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Children of Ruin by Adrian Tchaikovsky
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Children of Ruin (edition 2019)

by Adrian Tchaikovsky (Author)

Series: Children of Time (2)

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3981546,070 (3.84)8
Thousands of years ago, Earth's terraforming program took to the stars. On the world they called Nod, scientists discovered alien life - but it was their mission to overwrite it with the memory of Earth. Then humanity's great empire fell, and the program's decisions were lost to time. Aeons later, humanity and its new spider allies detected fragmentary radio signals between the stars. They dispatched an exploration vessel, hoping to find cousins from old Earth. But those ancient terraformers woke something on Nod better left undisturbed. And it's been waiting for them.… (more)
Member:cadolph
Title:Children of Ruin
Authors:Adrian Tchaikovsky (Author)
Info:Pan Macmillan (2019), 576 pages
Collections:Your library
Rating:*****
Tags:read CA

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Children of Ruin by Adrian Tchaikovsky

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» See also 8 mentions

Showing 1-5 of 15 (next | show all)
Good fun! It's trying to do a little too much. It's the sequel to Children of Time, which was already doing quite a lot—a generation starship story, and a multi-generation evolution-of-intelligent-spiders story, and let's raise a glass to that becoming a genre, please. Anyway Children of Ruin follows an expedition of AI, humans, and spiders looking for more life (and other Earthly descendants), finds a system inhabited by both uplifted octopuses and a deadly native organism. My only complaint with this is that there's a little too much going on to let some of the bigger ideas breathe. In particular, Tchaikovsky's notion of how the octopus intelligence works is really intriguing, and could have been enough novelty for one book, with three very distinct elements—Crown, Reach, and Guise—that work in parallel. It's one of the best alien psychologies I've encountered, highly recommended for those interested in theory of mind. A very fun (though busy) novel. ( )
  jakecasella | Sep 21, 2020 |
I didn't feel it was as strong as the first book - the spiders are more fully realized than the octopuses, and the human conflicts were muted in this book - but it was still fascinating and full of interesting ideas. ( )
  mhartford | Sep 6, 2020 |
Once again a very complex story with multiple different types of intelligence, but just not as entertaining as the previous book. ( )
  Guide2 | Aug 30, 2020 |
Inventive, less compelling than Children of Time. The antagonist was a bit of a cartoon. ( )
  sarcher | Jul 4, 2020 |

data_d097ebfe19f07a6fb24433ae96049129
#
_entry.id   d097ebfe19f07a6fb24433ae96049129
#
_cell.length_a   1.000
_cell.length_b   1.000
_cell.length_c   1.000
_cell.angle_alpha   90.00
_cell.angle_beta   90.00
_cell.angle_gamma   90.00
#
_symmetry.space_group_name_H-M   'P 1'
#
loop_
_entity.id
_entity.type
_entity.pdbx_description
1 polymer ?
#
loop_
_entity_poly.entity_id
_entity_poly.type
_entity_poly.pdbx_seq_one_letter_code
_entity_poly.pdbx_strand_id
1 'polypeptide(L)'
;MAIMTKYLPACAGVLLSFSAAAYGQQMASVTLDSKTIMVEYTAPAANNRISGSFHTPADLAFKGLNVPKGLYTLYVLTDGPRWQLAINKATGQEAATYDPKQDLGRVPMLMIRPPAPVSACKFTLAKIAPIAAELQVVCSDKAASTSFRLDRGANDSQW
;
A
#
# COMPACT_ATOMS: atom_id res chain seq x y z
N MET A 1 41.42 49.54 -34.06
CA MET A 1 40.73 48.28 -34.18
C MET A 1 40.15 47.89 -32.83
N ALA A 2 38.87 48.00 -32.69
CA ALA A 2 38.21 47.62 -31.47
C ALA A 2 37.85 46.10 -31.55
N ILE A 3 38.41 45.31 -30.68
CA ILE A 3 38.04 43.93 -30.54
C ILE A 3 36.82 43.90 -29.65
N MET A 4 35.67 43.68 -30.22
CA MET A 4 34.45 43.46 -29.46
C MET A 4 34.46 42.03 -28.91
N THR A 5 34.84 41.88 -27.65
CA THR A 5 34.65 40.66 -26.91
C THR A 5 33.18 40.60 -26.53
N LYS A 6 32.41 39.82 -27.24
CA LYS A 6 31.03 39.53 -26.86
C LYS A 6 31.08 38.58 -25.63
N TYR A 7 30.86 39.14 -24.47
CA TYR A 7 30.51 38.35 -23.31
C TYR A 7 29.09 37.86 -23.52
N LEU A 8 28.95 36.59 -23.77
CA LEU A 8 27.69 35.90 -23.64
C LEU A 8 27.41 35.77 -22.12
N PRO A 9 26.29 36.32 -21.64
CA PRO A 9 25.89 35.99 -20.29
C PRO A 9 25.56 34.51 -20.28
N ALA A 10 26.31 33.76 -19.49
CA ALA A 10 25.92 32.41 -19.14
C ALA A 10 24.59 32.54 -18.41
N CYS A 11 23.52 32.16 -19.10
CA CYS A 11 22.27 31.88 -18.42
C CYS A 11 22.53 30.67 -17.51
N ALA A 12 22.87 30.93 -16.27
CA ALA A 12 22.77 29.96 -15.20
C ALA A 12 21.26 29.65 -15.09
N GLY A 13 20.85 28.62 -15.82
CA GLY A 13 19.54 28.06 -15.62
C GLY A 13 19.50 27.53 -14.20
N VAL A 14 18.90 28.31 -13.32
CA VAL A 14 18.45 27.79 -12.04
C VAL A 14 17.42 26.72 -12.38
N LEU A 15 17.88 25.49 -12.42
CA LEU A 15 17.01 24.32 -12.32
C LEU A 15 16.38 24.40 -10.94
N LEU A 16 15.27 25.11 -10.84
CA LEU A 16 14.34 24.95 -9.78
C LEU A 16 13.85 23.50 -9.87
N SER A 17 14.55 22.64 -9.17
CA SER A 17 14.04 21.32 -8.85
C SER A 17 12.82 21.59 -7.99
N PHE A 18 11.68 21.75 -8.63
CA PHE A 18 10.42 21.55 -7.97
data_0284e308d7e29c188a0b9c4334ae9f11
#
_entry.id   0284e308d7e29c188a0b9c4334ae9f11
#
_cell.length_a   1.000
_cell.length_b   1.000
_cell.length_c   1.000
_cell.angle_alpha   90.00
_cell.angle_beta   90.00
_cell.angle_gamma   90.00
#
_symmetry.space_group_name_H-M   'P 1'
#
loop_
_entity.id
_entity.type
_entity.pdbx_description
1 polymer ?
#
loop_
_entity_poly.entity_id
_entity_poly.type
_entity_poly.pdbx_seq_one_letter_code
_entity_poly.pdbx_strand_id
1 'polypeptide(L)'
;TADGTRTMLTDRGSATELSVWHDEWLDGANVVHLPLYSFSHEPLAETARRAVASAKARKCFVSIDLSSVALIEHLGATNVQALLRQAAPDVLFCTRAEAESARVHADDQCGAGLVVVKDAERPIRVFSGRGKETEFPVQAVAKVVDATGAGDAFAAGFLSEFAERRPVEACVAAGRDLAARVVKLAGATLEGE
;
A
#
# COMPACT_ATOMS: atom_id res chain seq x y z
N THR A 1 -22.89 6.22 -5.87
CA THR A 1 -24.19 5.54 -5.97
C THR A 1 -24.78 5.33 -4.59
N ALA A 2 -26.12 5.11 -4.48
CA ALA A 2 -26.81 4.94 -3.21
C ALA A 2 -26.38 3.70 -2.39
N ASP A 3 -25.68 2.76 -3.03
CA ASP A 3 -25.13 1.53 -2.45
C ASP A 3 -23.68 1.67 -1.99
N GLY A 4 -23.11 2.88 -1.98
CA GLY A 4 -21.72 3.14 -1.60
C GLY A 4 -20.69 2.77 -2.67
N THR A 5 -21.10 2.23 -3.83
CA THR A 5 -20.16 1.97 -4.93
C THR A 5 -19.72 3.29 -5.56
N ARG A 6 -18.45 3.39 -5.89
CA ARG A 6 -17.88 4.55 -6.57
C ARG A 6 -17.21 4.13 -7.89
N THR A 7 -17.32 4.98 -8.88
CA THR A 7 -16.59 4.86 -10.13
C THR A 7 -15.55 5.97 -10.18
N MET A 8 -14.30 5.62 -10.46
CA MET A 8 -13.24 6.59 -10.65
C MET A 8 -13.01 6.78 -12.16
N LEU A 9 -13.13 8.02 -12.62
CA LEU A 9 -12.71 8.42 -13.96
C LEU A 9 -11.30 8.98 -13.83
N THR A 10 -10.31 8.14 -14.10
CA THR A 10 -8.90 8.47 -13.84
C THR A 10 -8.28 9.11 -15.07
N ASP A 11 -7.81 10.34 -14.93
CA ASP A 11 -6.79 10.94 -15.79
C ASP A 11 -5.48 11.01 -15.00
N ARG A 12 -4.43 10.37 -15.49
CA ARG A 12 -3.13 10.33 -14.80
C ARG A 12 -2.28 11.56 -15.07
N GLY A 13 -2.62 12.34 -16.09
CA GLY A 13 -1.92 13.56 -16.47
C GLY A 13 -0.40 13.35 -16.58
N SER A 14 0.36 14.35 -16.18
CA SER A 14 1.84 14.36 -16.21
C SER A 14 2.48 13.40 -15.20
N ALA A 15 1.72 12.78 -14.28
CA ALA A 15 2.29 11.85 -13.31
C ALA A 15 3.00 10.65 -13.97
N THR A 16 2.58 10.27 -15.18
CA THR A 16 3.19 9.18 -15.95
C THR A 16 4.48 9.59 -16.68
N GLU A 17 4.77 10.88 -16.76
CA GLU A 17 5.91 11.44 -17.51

In this sequel to [b:Children of Time|25499718|Children of Time (Children of Time #1)|Adrian Tchaikovsky|https://i.gr-assets.com/images/S/compressed.photo.goodreads.com/books/1431014197l/25499718._SY75_.jpg|45276208], [a:Tchaikovsky|1445909|Adrian Tchaikovsky|https://images.gr-assets.com/authors/1282303363p2/1445909.jpg] shows that nobody writes truly alien intelligence better. The Portiid spiders and their Human companions from the previous book have taken to exploration and find a star system which a different Earth ship had seeded with intelligence uplifted with the Rus-Califi virus - this time octopuses, in an unauthorised experiment - and also encountered an entirely alien lifeform.



The story is told in interleaved strands of past ( the mission that seeded the system ) and present ( the Portiid / Human exploration and encounter ) in a way which is extremely effective. Tchaikovsky writes wonderfully, and explores huge scientific and philosophical concepts in the tradition of Clarke or, more so, Aldiss.



Thoughtful, min-expanding stuff. ( )
  Pezski | Jun 21, 2020 |
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Thousands of years ago, Earth's terraforming program took to the stars. On the world they called Nod, scientists discovered alien life - but it was their mission to overwrite it with the memory of Earth. Then humanity's great empire fell, and the program's decisions were lost to time. Aeons later, humanity and its new spider allies detected fragmentary radio signals between the stars. They dispatched an exploration vessel, hoping to find cousins from old Earth. But those ancient terraformers woke something on Nod better left undisturbed. And it's been waiting for them.

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Thousands of years ago, Earth’s terraforming program took to the stars. On the world they called Nod, scientists discovered alien life – but it was their mission to overwrite it with the memory of Earth. Then humanity’s great empire fell, and the program’s decisions were lost to time.

Aeons later, humanity and its new spider allies detected fragmentary radio signals between the stars. They dispatched an exploration vessel, hoping to find cousins from old Earth.

But those ancient terraformers woke something on Nod better left undisturbed.

And it’s been waiting for them.
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